North-east farmers have been urged to keep an eye on their flocks after 19 pregnant sheep were stolen from a farm near Fordyce.
The ewes were taken from a field between Saturday, December 5 and Friday January 22, with police investigating the crime.
It is understood the theft was planned, as the culprits needed to use vehicles and specialist equipment to transport the animals from the area.
The incident has been slammed as “nasty” and “bad” by NFU Scotland Vice-President Charlie Adam, who urged farmers to look out for suspicious activity.
Mr Adam, who also operates a farm in Alford, called the theft “very upsetting.”
He said: “I think livestock theft has been on the increase recently although it’s not quite a frequent occurrence.
“From a farmer’s point of view, this is very upsetting as it was obviously planned as they would need specialist equipment to herd the sheep into a vehicle.
“Because of the tracking system livestock have, it could be that the animals are slaughtered illegally, which would be really bad to see.
“However, if they were stolen to be lambed, then it makes the crime very nasty as it means another farmer has been involved which I don’t like the idea of.
“Farmers should be taking steps to check on their livestock as much as they can, and also keep an eye on their neighbours and report any suspicious activity.”
The stolen flock were English Mules, and are valued at about £3,000.
According to the police, the theft occurred at Berryleas, near Fordyce.
Mr Adam described how the theft would have been traumatic for the sheep and could have caused them to lose their lambs.
He said: “Ewes are likely to be pregnant around about now, so from an animal welfare point of view the theft would have been traumatic for them.
“Someone strange rounding and herding them up could lead to them losing their lambs and abortions which isn’t a good thing.
“Sheep are easily spooked, especially if there is a dog running about.
“If anyone has any information about this, or saw anything suspicious they should report it to the police or NFU Scotland.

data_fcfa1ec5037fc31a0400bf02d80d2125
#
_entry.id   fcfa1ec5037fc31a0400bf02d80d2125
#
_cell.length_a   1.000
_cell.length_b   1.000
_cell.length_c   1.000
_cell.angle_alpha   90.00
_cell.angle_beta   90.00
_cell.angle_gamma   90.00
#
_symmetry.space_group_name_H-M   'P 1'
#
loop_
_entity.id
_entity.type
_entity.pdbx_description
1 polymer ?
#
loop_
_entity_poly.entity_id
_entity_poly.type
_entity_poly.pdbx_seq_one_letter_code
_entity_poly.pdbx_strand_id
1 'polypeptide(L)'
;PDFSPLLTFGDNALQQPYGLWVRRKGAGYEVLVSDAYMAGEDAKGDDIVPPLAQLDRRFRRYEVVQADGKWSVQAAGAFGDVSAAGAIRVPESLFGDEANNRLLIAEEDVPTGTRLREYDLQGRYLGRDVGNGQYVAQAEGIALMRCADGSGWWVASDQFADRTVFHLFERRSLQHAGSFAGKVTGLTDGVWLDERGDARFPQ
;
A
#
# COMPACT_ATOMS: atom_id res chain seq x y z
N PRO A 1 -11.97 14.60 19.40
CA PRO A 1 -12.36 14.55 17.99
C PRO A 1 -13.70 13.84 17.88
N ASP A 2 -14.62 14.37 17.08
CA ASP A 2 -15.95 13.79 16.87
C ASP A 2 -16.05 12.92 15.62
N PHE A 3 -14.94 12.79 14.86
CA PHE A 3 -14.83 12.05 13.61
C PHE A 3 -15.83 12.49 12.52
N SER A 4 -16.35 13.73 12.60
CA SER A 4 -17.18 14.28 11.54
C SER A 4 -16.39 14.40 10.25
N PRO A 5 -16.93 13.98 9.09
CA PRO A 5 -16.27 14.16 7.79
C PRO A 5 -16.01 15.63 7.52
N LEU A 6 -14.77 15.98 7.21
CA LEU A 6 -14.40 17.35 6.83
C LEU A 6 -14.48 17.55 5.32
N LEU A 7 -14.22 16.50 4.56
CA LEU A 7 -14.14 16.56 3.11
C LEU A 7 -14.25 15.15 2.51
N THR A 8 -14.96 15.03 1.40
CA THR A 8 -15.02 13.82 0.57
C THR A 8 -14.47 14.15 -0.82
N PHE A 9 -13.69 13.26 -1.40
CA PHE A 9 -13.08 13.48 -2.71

“The more eyes on this the better, with farmers needing to look out for each other.”
THEFT OF SHEEPA theft of 19 pregnant ewes, the breed being English Mules, valued about £3000, occurred between…
Police also appealed for help in tracking down the missing sheep.
A spokesman said: “I would urge people to be extra vigilant and take measures and precautions to protect your property.
“We take every opportunity to share knowledge and information with officers across the force area to minimise and prevent the number of crimes that take place.”
A sheep worth more than £2500 went missing from a farm near Cawdor last month.
The single Beltex pedigree sheep disappeared between January 6 and January 9.
Lorna Paterson, NFU Scotland north-east regional manager, added: “The emotional losses are horrific in these situations, and when animals are stolen their owners are equally traumatised.
“I would encourage farmers to use signage wherever possible to signify the use of CCTV, or even highlight the fact that there is neighbourhood surveillance in use, as this may act as a deterrent.
“In February 2020 we hosted two on-farm rural crime prevention events at Steelstrath, Edzell, and Balwearie Farm, Muir of Fowlis.
“As soon as Covid restrictions permit we are planning to organise more events up here in Aberdeenshire, in partnership with local police, fire brigade and security companies.
“Our members deserve to have access to the best information on the simple tools and ideas available to protect against these mindless criminals.”